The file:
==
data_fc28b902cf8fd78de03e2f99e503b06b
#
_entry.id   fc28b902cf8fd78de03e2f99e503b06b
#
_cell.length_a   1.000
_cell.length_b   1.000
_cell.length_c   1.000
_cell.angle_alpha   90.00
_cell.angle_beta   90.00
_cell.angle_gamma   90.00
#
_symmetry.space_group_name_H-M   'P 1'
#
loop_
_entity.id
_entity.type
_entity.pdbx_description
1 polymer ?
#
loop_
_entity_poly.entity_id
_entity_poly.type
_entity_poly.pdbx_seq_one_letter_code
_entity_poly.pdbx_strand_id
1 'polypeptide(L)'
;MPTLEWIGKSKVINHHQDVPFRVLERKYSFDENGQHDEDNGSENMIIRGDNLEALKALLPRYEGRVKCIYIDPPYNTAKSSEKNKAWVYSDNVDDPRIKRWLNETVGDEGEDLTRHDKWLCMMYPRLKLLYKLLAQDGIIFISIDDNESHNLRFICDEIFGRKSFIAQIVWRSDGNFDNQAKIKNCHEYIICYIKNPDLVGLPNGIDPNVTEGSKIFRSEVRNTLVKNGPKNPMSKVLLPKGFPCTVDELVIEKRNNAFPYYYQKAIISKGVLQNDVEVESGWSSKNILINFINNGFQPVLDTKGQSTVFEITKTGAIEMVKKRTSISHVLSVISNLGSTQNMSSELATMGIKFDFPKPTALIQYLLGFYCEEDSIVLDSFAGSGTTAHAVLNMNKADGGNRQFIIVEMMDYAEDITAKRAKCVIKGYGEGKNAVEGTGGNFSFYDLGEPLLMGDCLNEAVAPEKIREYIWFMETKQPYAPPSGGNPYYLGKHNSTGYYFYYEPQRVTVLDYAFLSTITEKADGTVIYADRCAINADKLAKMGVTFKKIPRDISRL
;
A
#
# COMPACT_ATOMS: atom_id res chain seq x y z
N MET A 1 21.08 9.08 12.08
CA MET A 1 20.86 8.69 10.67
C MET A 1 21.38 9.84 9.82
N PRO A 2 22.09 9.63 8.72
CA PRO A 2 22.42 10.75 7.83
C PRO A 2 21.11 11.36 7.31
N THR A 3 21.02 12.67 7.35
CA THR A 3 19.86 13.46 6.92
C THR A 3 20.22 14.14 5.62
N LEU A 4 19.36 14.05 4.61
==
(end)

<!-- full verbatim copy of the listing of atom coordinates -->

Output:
data_fc28b902cf8fd78de03e2f99e503b06b
#
_entry.id   fc28b902cf8fd78de03e2f99e503b06b
#
_cell.length_a   1.000
_cell.length_b   1.000
_cell.length_c   1.000
_cell.angle_alpha   90.00
_cell.angle_beta   90.00
_cell.angle_gamma   90.00
#
_symmetry.space_group_name_H-M   'P 1'
#
loop_
_entity.id
_entity.type
_entity.pdbx_description
1 polymer ?
#
loop_
_entity_poly.entity_id
_entity_poly.type
_entity_poly.pdbx_seq_one_letter_code
_entity_poly.pdbx_strand_id
1 'polypeptide(L)'
;MPTLEWIGKSKVINHHQDVPFRVLERKYSFDENGQHDEDNGSENMIIRGDNLEALKALLPRYEGRVKCIYIDPPYNTAKSSEKNKAWVYSDNVDDPRIKRWLNETVGDEGEDLTRHDKWLCMMYPRLKLLYKLLAQDGIIFISIDDNESHNLRFICDEIFGRKSFIAQIVWRSDGNFDNQAKIKNCHEYIICYIKNPDLVGLPNGIDPNVTEGSKIFRSEVRNTLVKNGPKNPMSKVLLPKGFPCTVDELVIEKRNNAFPYYYQKAIISKGVLQNDVEVESGWSSKNILINFINNGFQPVLDTKGQSTVFEITKTGAIEMVKKRTSISHVLSVISNLGSTQNMSSELATMGIKFDFPKPTALIQYLLGFYCEEDSIVLDSFAGSGTTAHAVLNMNKADGGNRQFIIVEMMDYAEDITAKRAKCVIKGYGEGKNAVEGTGGNFSFYDLGEPLLMGDCLNEAVAPEKIREYIWFMETKQPYAPPSGGNPYYLGKHNSTGYYFYYEPQRVTVLDYAFLSTITEKADGTVIYADRCAINADKLAKMGVTFKKIPRDISRL
;
A
#
# COMPACT_ATOMS: atom_id res chain seq x y z
N MET A 1 21.08 9.08 12.08
CA MET A 1 20.86 8.69 10.67
C MET A 1 21.38 9.84 9.82
N PRO A 2 22.09 9.63 8.72
CA PRO A 2 22.42 10.75 7.83
C PRO A 2 21.11 11.36 7.31
N THR A 3 21.02 12.67 7.35
CA THR A 3 19.86 13.46 6.92
C THR A 3 20.22 14.14 5.62
N LEU A 4 19.36 14.05 4.61